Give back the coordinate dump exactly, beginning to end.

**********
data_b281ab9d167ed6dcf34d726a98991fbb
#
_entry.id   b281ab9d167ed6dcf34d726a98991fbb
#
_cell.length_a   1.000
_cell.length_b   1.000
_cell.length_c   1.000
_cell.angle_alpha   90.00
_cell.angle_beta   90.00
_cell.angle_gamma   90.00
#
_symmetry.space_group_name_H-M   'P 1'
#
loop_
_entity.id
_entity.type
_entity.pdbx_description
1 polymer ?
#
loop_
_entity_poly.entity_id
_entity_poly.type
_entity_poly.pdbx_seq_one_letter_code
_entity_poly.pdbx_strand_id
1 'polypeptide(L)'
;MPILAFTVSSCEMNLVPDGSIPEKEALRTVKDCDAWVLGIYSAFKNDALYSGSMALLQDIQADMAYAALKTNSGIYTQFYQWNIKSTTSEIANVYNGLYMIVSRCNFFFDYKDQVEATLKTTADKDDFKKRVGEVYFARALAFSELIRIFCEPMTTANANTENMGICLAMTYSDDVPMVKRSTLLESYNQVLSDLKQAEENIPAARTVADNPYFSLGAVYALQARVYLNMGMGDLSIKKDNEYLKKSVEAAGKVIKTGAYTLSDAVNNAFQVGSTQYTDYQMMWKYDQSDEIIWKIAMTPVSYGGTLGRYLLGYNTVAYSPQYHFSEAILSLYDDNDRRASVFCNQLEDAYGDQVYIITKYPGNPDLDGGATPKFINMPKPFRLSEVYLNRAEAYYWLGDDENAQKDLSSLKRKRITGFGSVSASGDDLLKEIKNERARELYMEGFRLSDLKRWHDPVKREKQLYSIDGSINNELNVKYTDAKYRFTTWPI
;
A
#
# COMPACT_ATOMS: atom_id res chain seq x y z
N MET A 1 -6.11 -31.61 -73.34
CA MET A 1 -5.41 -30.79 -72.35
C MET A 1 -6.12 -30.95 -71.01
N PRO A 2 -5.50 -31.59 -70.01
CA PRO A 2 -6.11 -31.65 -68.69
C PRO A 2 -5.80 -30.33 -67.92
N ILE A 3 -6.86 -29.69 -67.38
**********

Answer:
data_b281ab9d167ed6dcf34d726a98991fbb
#
_entry.id   b281ab9d167ed6dcf34d726a98991fbb
#
_cell.length_a   1.000
_cell.length_b   1.000
_cell.length_c   1.000
_cell.angle_alpha   90.00
_cell.angle_beta   90.00
_cell.angle_gamma   90.00
#
_symmetry.space_group_name_H-M   'P 1'
#
loop_
_entity.id
_entity.type
_entity.pdbx_description
1 polymer ?
#
loop_
_entity_poly.entity_id
_entity_poly.type
_entity_poly.pdbx_seq_one_letter_code
_entity_poly.pdbx_strand_id
1 'polypeptide(L)'
;MPILAFTVSSCEMNLVPDGSIPEKEALRTVKDCDAWVLGIYSAFKNDALYSGSMALLQDIQADMAYAALKTNSGIYTQFYQWNIKSTTSEIANVYNGLYMIVSRCNFFFDYKDQVEATLKTTADKDDFKKRVGEVYFARALAFSELIRIFCEPMTTANANTENMGICLAMTYSDDVPMVKRSTLLESYNQVLSDLKQAEENIPAARTVADNPYFSLGAVYALQARVYLNMGMGDLSIKKDNEYLKKSVEAAGKVIKTGAYTLSDAVNNAFQVGSTQYTDYQMMWKYDQSDEIIWKIAMTPVSYGGTLGRYLLGYNTVAYSPQYHFSEAILSLYDDNDRRASVFCNQLEDAYGDQVYIITKYPGNPDLDGGATPKFINMPKPFRLSEVYLNRAEAYYWLGDDENAQKDLSSLKRKRITGFGSVSASGDDLLKEIKNERARELYMEGFRLSDLKRWHDPVKREKQLYSIDGSINNELNVKYTDAKYRFTTWPI
;
A
#
# COMPACT_ATOMS: atom_id res chain seq x y z
N MET A 1 -6.11 -31.61 -73.34
CA MET A 1 -5.41 -30.79 -72.35
C MET A 1 -6.12 -30.95 -71.01
N PRO A 2 -5.50 -31.59 -70.01
CA PRO A 2 -6.11 -31.65 -68.69
C PRO A 2 -5.80 -30.33 -67.92
N ILE A 3 -6.86 -29.69 -67.38